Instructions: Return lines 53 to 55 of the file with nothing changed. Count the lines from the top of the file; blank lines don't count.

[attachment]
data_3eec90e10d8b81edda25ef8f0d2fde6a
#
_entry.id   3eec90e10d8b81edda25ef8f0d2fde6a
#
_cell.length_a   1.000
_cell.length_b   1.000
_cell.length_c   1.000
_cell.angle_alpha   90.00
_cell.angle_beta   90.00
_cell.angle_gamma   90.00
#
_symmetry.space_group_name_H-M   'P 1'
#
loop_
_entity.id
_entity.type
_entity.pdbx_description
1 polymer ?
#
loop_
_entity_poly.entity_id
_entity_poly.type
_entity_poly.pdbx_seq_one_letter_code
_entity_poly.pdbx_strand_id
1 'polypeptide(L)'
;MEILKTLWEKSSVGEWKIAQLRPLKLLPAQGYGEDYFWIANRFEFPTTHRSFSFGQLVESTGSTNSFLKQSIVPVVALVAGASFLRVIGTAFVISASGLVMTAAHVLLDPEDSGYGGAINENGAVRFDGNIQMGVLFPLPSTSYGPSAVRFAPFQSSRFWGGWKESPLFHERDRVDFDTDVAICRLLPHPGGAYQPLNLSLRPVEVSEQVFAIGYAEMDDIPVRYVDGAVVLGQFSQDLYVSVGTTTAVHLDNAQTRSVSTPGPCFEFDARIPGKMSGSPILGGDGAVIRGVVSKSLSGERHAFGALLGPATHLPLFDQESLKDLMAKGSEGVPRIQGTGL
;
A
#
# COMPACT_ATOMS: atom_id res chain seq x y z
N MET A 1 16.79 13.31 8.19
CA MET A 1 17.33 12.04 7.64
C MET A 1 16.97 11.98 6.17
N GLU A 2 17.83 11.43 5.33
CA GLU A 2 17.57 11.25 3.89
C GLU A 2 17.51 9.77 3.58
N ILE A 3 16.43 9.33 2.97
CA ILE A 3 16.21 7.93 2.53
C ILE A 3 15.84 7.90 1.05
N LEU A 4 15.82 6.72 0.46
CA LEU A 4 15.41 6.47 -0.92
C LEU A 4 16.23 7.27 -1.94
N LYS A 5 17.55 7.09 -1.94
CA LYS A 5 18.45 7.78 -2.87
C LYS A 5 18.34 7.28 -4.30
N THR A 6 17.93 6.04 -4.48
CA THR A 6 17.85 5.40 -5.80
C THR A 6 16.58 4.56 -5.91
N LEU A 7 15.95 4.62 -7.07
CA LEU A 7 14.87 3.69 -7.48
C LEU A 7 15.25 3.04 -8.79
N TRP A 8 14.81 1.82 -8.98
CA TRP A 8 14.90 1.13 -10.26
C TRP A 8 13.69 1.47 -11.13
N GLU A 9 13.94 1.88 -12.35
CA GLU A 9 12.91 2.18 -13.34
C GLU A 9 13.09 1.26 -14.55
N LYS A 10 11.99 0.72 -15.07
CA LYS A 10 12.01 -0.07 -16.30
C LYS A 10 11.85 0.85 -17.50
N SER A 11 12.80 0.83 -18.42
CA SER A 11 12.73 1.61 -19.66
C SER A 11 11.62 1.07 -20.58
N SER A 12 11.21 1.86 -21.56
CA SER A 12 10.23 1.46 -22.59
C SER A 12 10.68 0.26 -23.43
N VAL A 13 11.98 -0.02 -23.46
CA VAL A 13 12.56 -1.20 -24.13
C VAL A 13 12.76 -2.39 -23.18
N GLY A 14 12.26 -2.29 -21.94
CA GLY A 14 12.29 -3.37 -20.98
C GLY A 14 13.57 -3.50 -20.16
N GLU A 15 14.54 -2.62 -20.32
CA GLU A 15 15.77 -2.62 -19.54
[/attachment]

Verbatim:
CA TRP A 8 14.90 1.13 -10.26
C TRP A 8 13.69 1.47 -11.13
N GLU A 9 13.94 1.88 -12.35